As a director, Kenneth Branagh is foremost a showman—in fact his subtlest picture was his poignant childhood memoir Belfast—so it comes as a bit of a surprise that his latest, A Haunting in Venice, very loosely based on Agatha Christie’s 1969 novel Hallowe’en Party and ripe for thrills, is a surprisingly dull affair. The third in Branagh’s glossy, middling trilogy of classical, old school Christie redux throwbacks following the passable Murder on the Orient Express (2017) and disposable Death on the Nile (2022), A Haunting in Venice is curiously perfunctory. As expected from the Christie formula, we once again return to the puzzle master’s chess board, populated by a disparate blend of high and low born suspects, red herrings, exotic locales and meticulous plotting. But this time, it feels lethargic.
Branagh, on his third outing as Christie’s venerable resident genius mystery solver Hercule Poirot, plays a somewhat wearier version of the ace detective, retired in 1947 Venice (well-shot in the opening and conclusion) and rebuffing hordes of unsolved mysteries before receiving an unexpected visit from old friend and celebrated mystery novelist, Christie staple (and surrogate) Ariadne Oliver, played by a game Tina Fey, who brings a lift to the picture with twinkle-in-her-eye verve; it takes a moment to adjust to Fey’s spritely delivery, but she does this plodding picture a favor.
Oliver arrives with an offer—she’s to attend a children’s Halloween party at a mysterious palazzo owned by one Rowena Drake (Kelly Reilly), a glamorous former singer whose teen daughter mysteriously drowned in the canal some years earlier, and whose spirit she now believes haunts the decaying Venetian chateau. As fodder for her next book, Ariadne wants disbelieving, logical to a fault Poirot to be her plus one for a post-party seance. This communion with the dead will be hosted by master medium Joyce Reynolds (Michelle Yeoh, very good), and will confirm for Oliver that, in fact, Reynolds is a fraud, the basis of Oliver’s new novel. The reluctant Poitot in tow, the pair sets out to reveal the fakery, but wouldn’t you know it—someone immediately ends up dead, the victim of a spectacular impaling, very nicely, well, mounted. And then there is the matter of a potential bobbing-for-apples drowning that turns on mistaken identity, Poirot himself in harm’s way.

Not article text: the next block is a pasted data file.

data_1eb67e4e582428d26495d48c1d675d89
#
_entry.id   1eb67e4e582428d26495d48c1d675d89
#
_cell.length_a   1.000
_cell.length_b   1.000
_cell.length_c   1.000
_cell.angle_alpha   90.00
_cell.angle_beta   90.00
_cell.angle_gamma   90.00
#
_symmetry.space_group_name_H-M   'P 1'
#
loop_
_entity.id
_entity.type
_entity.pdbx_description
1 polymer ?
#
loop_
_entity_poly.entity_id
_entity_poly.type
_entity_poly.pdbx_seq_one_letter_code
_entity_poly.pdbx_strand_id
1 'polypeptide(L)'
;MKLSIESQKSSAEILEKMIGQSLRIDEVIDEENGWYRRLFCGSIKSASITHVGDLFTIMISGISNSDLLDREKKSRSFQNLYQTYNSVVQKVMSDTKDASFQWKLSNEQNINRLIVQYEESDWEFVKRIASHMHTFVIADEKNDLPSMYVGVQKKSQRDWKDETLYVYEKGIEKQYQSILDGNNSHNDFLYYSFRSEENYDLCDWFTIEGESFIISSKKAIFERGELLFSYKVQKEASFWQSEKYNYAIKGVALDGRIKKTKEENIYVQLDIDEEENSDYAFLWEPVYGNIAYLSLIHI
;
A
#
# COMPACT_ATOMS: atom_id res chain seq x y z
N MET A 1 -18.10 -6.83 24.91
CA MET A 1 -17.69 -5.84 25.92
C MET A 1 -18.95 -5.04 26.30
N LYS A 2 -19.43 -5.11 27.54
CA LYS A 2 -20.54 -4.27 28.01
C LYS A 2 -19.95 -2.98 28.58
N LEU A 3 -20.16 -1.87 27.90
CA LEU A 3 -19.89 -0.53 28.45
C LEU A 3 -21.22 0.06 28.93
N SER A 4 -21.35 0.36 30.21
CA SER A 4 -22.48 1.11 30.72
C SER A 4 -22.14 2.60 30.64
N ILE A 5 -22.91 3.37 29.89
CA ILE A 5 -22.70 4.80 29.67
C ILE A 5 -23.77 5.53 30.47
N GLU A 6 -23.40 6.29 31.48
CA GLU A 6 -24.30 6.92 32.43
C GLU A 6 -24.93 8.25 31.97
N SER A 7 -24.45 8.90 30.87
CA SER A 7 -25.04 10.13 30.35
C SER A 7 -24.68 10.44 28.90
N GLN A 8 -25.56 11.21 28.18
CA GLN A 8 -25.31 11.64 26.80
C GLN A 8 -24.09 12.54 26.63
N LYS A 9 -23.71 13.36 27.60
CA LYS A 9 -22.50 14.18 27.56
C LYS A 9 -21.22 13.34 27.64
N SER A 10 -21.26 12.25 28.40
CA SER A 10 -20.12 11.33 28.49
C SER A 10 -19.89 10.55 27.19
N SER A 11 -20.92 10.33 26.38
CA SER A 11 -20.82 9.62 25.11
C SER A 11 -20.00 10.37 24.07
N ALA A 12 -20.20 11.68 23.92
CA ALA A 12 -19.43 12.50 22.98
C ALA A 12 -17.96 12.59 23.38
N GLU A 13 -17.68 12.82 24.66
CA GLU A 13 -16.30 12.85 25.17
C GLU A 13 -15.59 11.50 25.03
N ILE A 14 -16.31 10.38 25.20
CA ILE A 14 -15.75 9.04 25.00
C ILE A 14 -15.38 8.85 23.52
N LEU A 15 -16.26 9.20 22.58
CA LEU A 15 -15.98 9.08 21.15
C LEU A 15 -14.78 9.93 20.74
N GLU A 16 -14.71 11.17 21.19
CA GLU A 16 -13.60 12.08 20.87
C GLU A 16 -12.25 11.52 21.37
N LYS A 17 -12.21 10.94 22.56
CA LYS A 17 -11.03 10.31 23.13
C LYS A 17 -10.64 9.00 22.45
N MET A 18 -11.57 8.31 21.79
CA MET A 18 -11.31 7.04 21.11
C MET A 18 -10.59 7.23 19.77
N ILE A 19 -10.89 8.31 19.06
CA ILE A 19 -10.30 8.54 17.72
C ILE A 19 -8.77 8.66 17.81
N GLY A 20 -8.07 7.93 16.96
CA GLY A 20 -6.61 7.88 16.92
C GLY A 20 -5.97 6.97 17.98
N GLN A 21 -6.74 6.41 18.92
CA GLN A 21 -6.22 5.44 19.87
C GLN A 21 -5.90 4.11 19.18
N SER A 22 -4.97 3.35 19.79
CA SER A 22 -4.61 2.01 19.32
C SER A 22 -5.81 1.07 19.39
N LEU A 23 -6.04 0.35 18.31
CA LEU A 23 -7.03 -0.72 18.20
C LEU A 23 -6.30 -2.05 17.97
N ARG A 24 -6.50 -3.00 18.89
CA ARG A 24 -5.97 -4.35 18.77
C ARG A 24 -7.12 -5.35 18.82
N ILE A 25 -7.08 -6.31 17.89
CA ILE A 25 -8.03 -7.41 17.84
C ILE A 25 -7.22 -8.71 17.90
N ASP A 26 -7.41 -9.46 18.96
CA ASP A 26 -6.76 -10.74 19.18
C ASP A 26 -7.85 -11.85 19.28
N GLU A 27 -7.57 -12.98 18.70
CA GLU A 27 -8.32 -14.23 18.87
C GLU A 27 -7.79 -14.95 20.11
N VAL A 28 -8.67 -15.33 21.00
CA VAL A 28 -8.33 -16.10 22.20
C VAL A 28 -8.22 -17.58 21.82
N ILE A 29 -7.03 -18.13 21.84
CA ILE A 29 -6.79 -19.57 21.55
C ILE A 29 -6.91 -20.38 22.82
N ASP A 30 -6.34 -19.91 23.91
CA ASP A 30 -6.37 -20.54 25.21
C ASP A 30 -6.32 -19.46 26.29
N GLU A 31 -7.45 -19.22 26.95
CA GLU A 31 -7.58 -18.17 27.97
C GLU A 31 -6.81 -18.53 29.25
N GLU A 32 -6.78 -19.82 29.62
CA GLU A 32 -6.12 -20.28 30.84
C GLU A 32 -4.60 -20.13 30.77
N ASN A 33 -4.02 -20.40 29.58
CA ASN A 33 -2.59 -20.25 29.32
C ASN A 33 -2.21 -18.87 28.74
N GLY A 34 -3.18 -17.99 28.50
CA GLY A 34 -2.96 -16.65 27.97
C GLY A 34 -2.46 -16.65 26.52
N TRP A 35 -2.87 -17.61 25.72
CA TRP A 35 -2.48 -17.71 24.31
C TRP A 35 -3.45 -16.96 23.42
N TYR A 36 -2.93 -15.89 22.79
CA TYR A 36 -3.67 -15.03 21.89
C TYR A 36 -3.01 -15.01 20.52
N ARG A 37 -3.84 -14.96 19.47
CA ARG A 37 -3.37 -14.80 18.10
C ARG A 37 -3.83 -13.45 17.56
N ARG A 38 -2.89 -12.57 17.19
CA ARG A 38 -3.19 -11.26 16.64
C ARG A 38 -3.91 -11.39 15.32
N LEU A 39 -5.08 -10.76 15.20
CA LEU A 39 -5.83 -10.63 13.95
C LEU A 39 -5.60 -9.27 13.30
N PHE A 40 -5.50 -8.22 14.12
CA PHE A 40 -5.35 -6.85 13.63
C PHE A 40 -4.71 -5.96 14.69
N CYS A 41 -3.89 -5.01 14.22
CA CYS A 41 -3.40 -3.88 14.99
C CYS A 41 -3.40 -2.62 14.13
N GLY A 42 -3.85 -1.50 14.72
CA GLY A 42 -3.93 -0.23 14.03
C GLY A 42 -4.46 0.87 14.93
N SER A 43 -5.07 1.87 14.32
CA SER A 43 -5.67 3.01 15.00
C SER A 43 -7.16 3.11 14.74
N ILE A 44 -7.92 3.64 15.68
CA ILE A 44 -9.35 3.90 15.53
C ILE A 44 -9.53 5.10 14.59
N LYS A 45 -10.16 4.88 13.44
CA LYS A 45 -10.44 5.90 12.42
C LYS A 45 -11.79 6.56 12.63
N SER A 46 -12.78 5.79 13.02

So far, so good, but once the usual round of suspect queries begins, A Haunting in Venice slows down considerably, and that is because the suspects themselves are an off-the-shelf crew of one-note bores, their requisite testimonies and alibis less than compelling. They include Drake herself, well-played by Reilly but given little to do; the deceased daughter’s betrothed (a one-note Kyle Allen); Reynolds’ young apprentices (Ali Khan, Emma Laird), who may be hiding their real agenda; a working-class doctor and his overly studious son (Belfast returners Jamie Dornan and Jude Hill); a longtime, loyal caretaker (Stillwater’s terrific Camille Cottin, best in show); and a more than meets the eye, guarded former cop (Riccardo Scarmacio).
The new wrinkle this time out for the skeptical Poirot is that something supernatural may actually be haunting the manor, and as he comes closer to believing that the deceased girl’s spirit could be guiding his inspection, the usual reversals and revelations pile up in a picture with nearly as many cheap scares as the equally wan The Nun II. Such clearly commercial elements are antithetical to the spirit of the Clue-like drawing room prototype for a Christie mystery, and at the same time too muted to generate much fear. If you are going to revamp Christie’s original story to include haunted house horror—and seances have been done many times in the movies so at face value have lost their luster—it had better provide a few frights on the order of, say, 1973’s gothic chiller The Haunting of Hell House. A Haunting in Venice fails to muster any sense of real danger.
While at least partially handsomely produced, the palazzo itself is underused in a picture that focuses largely on close-ups when it could have been loaded with atmospheric dread. Strangely, for a film with a pair of murders, creepy spirits and intimations of horror, A Haunting in Venice is largely bloodless. Scripted by Branagh and co-writer Michael Green, the picture betrays its estimable cast, would-be terror and seductive Venetian setting and ultimately adds up to less than the sum of such parts, feeling largely arid, verbose rather than cinematic and routine in its denouement, which savvy viewers may discern early. Who looks the most guilty? Bingo.